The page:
The antiferromagnetic mineral jarosite, KFe3(OH)6(SO4)2, has been intensely studied for several decades, in part because its high-spin Fe3+ ions are arrayed on a corner-sharing triangular (kagomé) lattice, which ensures magnetic frustration. In fact, jarosite has one of the most highly frustrated two-dimensional lattices known to exist. Frustrated magnets are materials whose localized magnetic moments, or spins, interact through competing interactions that cannot be simultaneously satisfied, creating the possibility that lattice manipulation can produce exotic magnetic phases of commercial value. Extensive theoretical work has hinted at a rich phase diagram for frustrated kagomé antiferromagnets like jarosite, but experimental evidence remained lacking until very recently. Since applied high pressure shortens interatomic distances, the technique offers a route to accessing magnetic variants of frustrated parent lattices that may be difficult to access synthetically at ambient conditions. For this reason, researchers working at the U.S. Department of Energy’s (DOE’s) Advanced Photon Source (APS) and National Synchrotron Light Source II (NSLS II) investigated the pressure -temperature phase diagram of jarosite at pressures up to 121 GPa. Upon finding that jarosite’s antiferromagnetic magnetic order unexpectedly disappeared at ~45 GPa (Fig. 1), they went on to probe for an explanation of this surprising behavior by characterizing the structural, electronic, and magnetic changes in jarosite through the phase transition using a suite of in situ diamond anvil cell techniques. Their results were published in Physical Review Letters.
The APS-based research was conducted at several x-ray beamlines: HPCAT-XSD 16-ID-B, 16-ID-D, and 16-BM-D; X-ray Science Division 3-ID; and GeoSoilEnviroCARS 13-BM-C. Fourier-transform infrared spectroscopy (FTIR) experiments were conducted at beamline 22-IR-1 of the NSLS II. The APS and NSLS II are Office of Science user facilities at Argonne National Laboratory and Brookhaven National Laboratory, respectively.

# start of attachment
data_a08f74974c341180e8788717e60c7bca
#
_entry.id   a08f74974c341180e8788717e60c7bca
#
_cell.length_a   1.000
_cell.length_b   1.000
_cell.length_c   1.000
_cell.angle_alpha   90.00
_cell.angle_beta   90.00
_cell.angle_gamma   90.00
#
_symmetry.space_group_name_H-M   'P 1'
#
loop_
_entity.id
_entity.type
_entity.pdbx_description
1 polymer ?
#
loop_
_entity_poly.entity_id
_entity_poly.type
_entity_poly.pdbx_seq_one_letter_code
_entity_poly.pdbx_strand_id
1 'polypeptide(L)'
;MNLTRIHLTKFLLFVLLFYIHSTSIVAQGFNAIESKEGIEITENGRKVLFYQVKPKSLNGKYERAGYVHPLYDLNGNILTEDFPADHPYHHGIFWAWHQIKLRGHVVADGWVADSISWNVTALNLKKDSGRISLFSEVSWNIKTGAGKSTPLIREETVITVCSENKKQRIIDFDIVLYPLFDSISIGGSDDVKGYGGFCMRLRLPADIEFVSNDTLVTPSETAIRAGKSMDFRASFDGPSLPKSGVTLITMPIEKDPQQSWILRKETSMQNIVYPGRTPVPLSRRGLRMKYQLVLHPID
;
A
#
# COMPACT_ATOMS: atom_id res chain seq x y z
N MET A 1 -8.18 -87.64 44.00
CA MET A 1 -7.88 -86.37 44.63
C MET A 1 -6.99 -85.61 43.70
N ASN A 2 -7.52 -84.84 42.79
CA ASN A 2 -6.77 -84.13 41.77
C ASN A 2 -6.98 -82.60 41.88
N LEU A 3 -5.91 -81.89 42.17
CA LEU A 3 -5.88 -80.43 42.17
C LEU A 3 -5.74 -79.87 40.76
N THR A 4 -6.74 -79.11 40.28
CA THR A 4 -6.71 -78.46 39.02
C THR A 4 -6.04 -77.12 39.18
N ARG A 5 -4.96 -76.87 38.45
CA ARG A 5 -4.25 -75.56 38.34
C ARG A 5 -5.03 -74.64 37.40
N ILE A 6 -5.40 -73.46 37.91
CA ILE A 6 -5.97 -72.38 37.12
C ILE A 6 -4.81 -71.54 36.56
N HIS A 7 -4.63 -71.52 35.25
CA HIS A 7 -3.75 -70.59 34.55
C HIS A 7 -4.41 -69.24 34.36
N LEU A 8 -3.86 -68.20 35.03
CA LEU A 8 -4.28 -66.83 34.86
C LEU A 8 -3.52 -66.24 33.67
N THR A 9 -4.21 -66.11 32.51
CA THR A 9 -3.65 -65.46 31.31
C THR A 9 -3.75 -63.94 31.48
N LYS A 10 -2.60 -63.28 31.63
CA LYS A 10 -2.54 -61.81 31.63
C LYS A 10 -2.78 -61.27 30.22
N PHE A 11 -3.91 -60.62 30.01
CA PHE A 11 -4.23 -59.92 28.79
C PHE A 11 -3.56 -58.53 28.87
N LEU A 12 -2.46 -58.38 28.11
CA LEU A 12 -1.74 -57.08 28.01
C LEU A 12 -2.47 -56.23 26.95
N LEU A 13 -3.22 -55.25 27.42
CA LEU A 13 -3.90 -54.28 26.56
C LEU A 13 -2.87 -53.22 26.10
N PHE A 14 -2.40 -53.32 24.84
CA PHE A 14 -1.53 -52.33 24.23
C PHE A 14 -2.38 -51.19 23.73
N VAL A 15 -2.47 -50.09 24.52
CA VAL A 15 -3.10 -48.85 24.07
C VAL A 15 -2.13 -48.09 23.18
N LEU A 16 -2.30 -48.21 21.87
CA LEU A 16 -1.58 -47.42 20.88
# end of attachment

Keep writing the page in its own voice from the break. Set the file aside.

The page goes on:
The researchers searched for pressure-driven phase transitions in jarosite by collecting powder x-ray diffraction (PXRD) patterns at ambient temperature up to 78.6 GPa and extracting unit cell lattice parameters at each pressure. To better understand the complex behavior they encountered at 43.7 GPa, they performed density-functional theory (DFT) calculations that suggested a new high-pressure structure (R¯3c space group) emerged from the previous antiferromagnetically ordered R¯3m structure. FTIR measurements at high pressures supported the DFT-predicted conclusion that the high-pressure phase of jarosite was accurately described by the R¯3c structure.
Seeking further confirmation as to the nature of the high-pressure phase, the researchers examined the local electronic structure of the Fe3+ ions in the high-pressure phase using non-resonant x-ray emission spectroscopy (XES) and ambient-temperature, variable-pressure synchrotron Mössbauer spectroscopy (SMS). These data in combination again supported the calculated structural transition from the R¯3m to the R3c phase.
Use of SMS data in characterizing the magnetic ordering temperature in jarosite indicated that the collapse of magnetic order was coincident in pressure with the structural phase transition that was observed in the PXRD and FTIR data, predicted by the DFT calculations, and inferred from the combined XES and SMS data.